Law School Discussion

MAS: Welcomes Our New Socialist Overlord

Re: MAS: Welcomes Our New Socialist Overlord
« Reply #9710 on: August 07, 2009, 10:35:20 AM »
Expecting gratefulness for one's sacrifices for others is usually a mistake, IMO.

dischord

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Re: MAS: Welcomes Our New Socialist Overlord
« Reply #9711 on: August 07, 2009, 10:45:00 AM »
TCR if you hang out with self-centered assholes.

I'M grateful he's willing to move to a city he hates so I can go to a better school.

I think that might be the problem, though -- I only get to do this once.  I can't keep carting him wherever I want to go forever.

Re: MAS: Welcomes Our New Socialist Overlord
« Reply #9712 on: August 07, 2009, 12:17:06 PM »
1) is not always true if it's academia.  Many of my professors seem fond of using the term; it is even preferred.  But, in the real world, Reez is credited.

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Re: MAS: Welcomes Our New Socialist Overlord
« Reply #9713 on: August 07, 2009, 12:29:36 PM »
Well, we will just have to agree to disagree about the point of calling someone "partner" (ETA: I mean re gender roles).  Although that said, I don't actually do that IRL, and I don't necessarily plan to do it if I bring him around once I get an SA/job.  This is purely for OCI purposes to avoid having people ding me for not being engaged/married (as if why I am or am not engaged/married to this person is something that's really their business).  And like I said, I'll likely leave it up to them to decide whether I'm talking about a woman or a man.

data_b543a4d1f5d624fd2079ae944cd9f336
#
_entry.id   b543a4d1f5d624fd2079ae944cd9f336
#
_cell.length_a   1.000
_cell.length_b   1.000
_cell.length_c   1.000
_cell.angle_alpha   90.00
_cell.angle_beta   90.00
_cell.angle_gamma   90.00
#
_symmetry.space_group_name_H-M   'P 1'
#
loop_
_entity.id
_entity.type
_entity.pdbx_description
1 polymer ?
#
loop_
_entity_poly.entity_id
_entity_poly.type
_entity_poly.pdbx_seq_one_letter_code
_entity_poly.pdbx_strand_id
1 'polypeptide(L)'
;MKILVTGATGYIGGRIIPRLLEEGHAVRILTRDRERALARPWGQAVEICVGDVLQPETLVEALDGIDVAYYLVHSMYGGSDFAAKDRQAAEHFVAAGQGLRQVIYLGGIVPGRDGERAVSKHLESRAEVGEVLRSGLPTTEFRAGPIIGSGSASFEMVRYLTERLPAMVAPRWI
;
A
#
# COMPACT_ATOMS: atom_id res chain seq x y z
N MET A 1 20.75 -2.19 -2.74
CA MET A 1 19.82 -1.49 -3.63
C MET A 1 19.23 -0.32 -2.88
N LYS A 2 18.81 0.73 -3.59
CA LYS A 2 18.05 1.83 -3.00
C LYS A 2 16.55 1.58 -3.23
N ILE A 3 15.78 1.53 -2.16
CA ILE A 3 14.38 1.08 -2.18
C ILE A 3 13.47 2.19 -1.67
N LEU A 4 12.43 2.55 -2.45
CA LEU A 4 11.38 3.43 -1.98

And I don't fully agree with your statement in (2), but mostly because it seems like this is how guys characterize pretty much every man works/woman stays at home relationship.  If I were at home doing a bunch of housework drudgery, I don't think I'd feel much gratitude.  If I had a husband who insisted on this kind of arrangement and then held his breadwinning over my head as carte blanche to either be an a-hole or to be the primary decision-maker in the household, I probably wouldn't be grateful, either.  But if someone asked me if I wanted him to pay my law school tuition because he cared about me and wanted to see me succeed, then yeah, I'd feel grateful.

I feel like my current situation is closer to the latter.  

Re: MAS: Welcomes Our New Socialist Overlord
« Reply #9714 on: August 07, 2009, 01:44:04 PM »
Do tell.

i get yelled at enough already, thank you very much.

dischord

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Re: MAS: Welcomes Our New Socialist Overlord
« Reply #9715 on: August 07, 2009, 01:54:09 PM »
I won't yell at you, I promise!  ;)

Re: MAS: Welcomes Our New Socialist Overlord
« Reply #9716 on: August 07, 2009, 02:17:10 PM »
I won't yell at you, I promise!  ;)

it's not always about you, you know.  :P

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Re: MAS: Welcomes Our New Socialist Overlord
« Reply #9717 on: August 07, 2009, 02:28:05 PM »
I won't yell at you, I promise!  ;)